Solar power inspiring the next generation
Jun 13, 2019
Children from an Alice Springs school have been learning about why their local environment is ideal for producing solar power.
The group of about 70 year sevens from Centralian Middle School took part in one of four packages available through the Edu-Tourism program, coordinated by Desert Knowledge Australia (DKA).
Their excursion was funded by the Intyalheme Centre for Future Energy, a flagship project of DKA, aimed at helping the Northern Territory achieve 50 per cent renewable energy by 2030.
Intyalheme wanted to inspire children to understand how solar power is produced, and perhaps consider a career in the industry.
Engineers from local technical consultancy Ekistica explained renewable and non-renewable sources of energy to the students, who then built their own solar grasshoppers, and tested them in the sunshine.
The second half of the session was spent at the DKA Solar Centre, a demonstration facility that monitors real-life performance of a wide range of solar photovoltaic technologies.
12-year-old Shila Salei said she was “impressed” to learn the Solar Centre produces about 40 per cent of the energy used at the Desert Knowledge Precinct. Meanwhile, 11-year-old Daniel Briggs was particularly taken by the tracking arrays.
“I liked making the grasshoppers, and learning how the solar panels work, especially looking at the ones that track the sun,” he said.
12-year-old Brandy Loechte was one of the winners of the “solar bingo” competition. She was thrilled to discover the unique facility in Alice Springs.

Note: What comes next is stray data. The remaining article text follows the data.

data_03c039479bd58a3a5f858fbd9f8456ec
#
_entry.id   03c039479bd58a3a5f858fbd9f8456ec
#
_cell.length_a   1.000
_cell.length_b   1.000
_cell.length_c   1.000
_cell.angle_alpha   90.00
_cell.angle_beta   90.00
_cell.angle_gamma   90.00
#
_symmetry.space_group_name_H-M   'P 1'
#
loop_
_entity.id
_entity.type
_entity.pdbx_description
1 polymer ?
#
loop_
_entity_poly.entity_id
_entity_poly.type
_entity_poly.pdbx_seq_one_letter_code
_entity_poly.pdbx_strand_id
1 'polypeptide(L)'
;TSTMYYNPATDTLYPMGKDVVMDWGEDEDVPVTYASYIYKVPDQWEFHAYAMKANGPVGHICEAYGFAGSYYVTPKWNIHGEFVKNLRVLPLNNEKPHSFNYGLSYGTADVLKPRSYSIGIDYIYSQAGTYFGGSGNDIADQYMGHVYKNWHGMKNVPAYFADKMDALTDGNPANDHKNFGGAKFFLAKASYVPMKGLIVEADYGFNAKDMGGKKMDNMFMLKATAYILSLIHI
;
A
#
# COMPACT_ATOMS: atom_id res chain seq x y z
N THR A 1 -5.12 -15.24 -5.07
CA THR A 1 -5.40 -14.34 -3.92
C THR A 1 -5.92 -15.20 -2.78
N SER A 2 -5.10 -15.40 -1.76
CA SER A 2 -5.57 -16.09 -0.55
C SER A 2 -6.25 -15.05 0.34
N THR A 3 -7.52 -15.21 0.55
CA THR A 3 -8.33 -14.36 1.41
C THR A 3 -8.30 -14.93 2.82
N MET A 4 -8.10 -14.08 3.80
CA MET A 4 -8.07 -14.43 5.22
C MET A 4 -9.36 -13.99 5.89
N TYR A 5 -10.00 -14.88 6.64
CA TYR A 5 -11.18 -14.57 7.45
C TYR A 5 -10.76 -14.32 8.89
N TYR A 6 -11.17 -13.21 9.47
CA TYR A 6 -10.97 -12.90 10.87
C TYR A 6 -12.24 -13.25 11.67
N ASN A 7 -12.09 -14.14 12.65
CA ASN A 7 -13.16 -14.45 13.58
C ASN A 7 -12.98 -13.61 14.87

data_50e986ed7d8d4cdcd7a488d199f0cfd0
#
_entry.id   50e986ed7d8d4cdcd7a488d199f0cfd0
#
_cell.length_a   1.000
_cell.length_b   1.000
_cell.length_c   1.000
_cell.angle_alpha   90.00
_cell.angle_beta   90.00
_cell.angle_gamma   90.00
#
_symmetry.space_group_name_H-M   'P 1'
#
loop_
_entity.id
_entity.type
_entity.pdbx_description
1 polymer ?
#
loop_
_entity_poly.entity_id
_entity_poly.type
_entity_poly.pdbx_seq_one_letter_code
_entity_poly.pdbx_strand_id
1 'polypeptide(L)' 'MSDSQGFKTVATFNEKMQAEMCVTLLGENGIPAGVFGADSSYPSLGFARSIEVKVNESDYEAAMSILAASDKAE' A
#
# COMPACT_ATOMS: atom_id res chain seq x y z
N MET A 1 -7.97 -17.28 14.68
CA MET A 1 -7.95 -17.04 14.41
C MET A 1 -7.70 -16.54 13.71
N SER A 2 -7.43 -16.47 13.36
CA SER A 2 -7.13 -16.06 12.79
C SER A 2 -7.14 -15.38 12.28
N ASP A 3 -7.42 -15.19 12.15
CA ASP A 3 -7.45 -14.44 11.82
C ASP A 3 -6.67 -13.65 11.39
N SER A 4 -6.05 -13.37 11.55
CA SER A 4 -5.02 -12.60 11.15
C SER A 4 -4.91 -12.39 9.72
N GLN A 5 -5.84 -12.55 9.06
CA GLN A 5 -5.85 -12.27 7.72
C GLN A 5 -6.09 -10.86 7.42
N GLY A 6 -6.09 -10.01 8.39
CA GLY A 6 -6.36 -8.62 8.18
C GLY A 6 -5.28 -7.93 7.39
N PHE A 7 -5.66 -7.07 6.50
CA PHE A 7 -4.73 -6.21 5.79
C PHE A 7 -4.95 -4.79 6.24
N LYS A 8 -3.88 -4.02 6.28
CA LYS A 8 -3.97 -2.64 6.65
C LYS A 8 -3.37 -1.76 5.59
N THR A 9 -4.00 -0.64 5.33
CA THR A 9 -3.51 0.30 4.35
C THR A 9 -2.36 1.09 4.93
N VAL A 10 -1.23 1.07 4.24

“I saw the gates to come here but I never knew what this place was until today,” said Brandy.
“It’s pretty cool because there are a lot of solar panels everywhere, and it’s good because there’s a ton of sun here which makes this place special.”
CMS students with Ekistica engineer Shalini Ganji and Intyalheme General Manager Glenn Marshall
Year Seven teacher Mikaila Mangohig said it was important to expose students to career options they might not otherwise be aware of.
“Understanding the difference between renewable and non-renewable resources is a part of the Year Seven science curriculum, and the engineers from Ekistica did a great job explaining this,” Ms Mangohig said.
“It was great for students to learn in a hands-on environment what solar power is and how the different components work together to get energy from the sun to our power points.”
In addition to the Solar Centre package, the Desert Knowledge Precinct Edu-Tourism Program also engages STEM professionals from the Centre for Appropriate Technology to deliver a session on supporting remote communities.
There is also an experience available with Geoscience Australia, where students learn about satellites and how to fly drones; and a hands-on Country and Culture experience, designed with Batchelor Institute. For more information email firstname.lastname@example.org.